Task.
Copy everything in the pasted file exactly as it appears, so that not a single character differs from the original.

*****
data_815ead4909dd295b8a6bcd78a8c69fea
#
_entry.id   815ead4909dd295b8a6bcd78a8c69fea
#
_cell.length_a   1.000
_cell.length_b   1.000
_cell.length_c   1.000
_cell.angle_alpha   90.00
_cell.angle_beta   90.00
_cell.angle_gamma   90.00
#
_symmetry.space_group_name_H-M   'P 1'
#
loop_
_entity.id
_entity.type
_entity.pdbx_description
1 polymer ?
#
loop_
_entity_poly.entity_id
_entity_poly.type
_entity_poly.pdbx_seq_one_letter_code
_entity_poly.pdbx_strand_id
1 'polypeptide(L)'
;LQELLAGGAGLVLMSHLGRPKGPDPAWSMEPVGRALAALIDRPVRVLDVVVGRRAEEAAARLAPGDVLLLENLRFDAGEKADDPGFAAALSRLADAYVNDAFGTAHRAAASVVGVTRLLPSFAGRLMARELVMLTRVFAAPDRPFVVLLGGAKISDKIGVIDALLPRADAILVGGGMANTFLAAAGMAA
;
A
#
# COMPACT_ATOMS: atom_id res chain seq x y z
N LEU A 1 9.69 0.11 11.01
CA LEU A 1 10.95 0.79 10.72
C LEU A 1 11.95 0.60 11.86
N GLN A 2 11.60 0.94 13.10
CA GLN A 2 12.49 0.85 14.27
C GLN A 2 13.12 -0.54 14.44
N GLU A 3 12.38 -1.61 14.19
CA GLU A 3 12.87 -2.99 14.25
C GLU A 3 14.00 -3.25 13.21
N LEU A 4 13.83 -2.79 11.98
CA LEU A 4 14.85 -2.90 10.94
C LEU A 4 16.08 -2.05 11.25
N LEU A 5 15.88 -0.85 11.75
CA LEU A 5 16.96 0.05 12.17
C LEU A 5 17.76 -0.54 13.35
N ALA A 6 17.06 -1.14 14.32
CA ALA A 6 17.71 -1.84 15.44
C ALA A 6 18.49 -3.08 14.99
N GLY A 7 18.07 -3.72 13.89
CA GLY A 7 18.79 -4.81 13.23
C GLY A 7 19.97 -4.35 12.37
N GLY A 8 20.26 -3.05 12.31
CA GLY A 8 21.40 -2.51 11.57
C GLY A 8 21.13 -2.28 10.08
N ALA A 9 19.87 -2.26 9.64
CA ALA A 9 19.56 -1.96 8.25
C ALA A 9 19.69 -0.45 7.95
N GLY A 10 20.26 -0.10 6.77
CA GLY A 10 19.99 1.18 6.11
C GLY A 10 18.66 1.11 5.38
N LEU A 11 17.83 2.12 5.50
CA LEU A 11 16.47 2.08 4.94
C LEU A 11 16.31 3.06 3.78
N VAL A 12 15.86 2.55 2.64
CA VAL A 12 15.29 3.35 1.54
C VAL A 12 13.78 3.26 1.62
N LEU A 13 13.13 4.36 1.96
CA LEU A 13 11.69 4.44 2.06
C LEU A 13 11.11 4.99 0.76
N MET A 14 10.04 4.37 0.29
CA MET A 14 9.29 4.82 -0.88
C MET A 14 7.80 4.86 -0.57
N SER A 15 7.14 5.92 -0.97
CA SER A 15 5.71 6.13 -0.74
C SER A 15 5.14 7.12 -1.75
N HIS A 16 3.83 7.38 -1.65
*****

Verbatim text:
data_815ead4909dd295b8a6bcd78a8c69fea
#
_entry.id   815ead4909dd295b8a6bcd78a8c69fea
#
_cell.length_a   1.000
_cell.length_b   1.000
_cell.length_c   1.000
_cell.angle_alpha   90.00
_cell.angle_beta   90.00
_cell.angle_gamma   90.00
#
_symmetry.space_group_name_H-M   'P 1'
#
loop_
_entity.id
_entity.type
_entity.pdbx_description
1 polymer ?
#
loop_
_entity_poly.entity_id
_entity_poly.type
_entity_poly.pdbx_seq_one_letter_code
_entity_poly.pdbx_strand_id
1 'polypeptide(L)'
;LQELLAGGAGLVLMSHLGRPKGPDPAWSMEPVGRALAALIDRPVRVLDVVVGRRAEEAAARLAPGDVLLLENLRFDAGEKADDPGFAAALSRLADAYVNDAFGTAHRAAASVVGVTRLLPSFAGRLMARELVMLTRVFAAPDRPFVVLLGGAKISDKIGVIDALLPRADAILVGGGMANTFLAAAGMAA
;
A
#
# COMPACT_ATOMS: atom_id res chain seq x y z
N LEU A 1 9.69 0.11 11.01
CA LEU A 1 10.95 0.79 10.72
C LEU A 1 11.95 0.60 11.86
N GLN A 2 11.60 0.94 13.10
CA GLN A 2 12.49 0.85 14.27
C GLN A 2 13.12 -0.54 14.44
N GLU A 3 12.38 -1.61 14.19
CA GLU A 3 12.87 -2.99 14.25
C GLU A 3 14.00 -3.25 13.21
N LEU A 4 13.83 -2.79 11.98
CA LEU A 4 14.85 -2.90 10.94
C LEU A 4 16.08 -2.05 11.25
N LEU A 5 15.88 -0.85 11.75
CA LEU A 5 16.96 0.05 12.17
C LEU A 5 17.76 -0.54 13.35
N ALA A 6 17.06 -1.14 14.32
CA ALA A 6 17.71 -1.84 15.44
C ALA A 6 18.49 -3.08 14.99
N GLY A 7 18.07 -3.72 13.89
CA GLY A 7 18.79 -4.81 13.23
C GLY A 7 19.97 -4.35 12.37
N GLY A 8 20.26 -3.05 12.31
CA GLY A 8 21.40 -2.51 11.57
C GLY A 8 21.13 -2.28 10.08
N ALA A 9 19.87 -2.26 9.64
CA ALA A 9 19.56 -1.96 8.25
C ALA A 9 19.69 -0.45 7.95
N GLY A 10 20.26 -0.10 6.77
CA GLY A 10 19.99 1.18 6.11
C GLY A 10 18.66 1.11 5.38
N LEU A 11 17.83 2.12 5.50
CA LEU A 11 16.47 2.08 4.94
C LEU A 11 16.31 3.06 3.78
N VAL A 12 15.86 2.55 2.64
CA VAL A 12 15.29 3.35 1.54
C VAL A 12 13.78 3.26 1.62
N LEU A 13 13.13 4.36 1.96
CA LEU A 13 11.69 4.44 2.06
C LEU A 13 11.11 4.99 0.76
N MET A 14 10.04 4.37 0.29
CA MET A 14 9.29 4.82 -0.88
C MET A 14 7.80 4.86 -0.57
N SER A 15 7.14 5.92 -0.97
CA SER A 15 5.71 6.13 -0.74
C SER A 15 5.14 7.12 -1.75
N HIS A 16 3.83 7.38 -1.65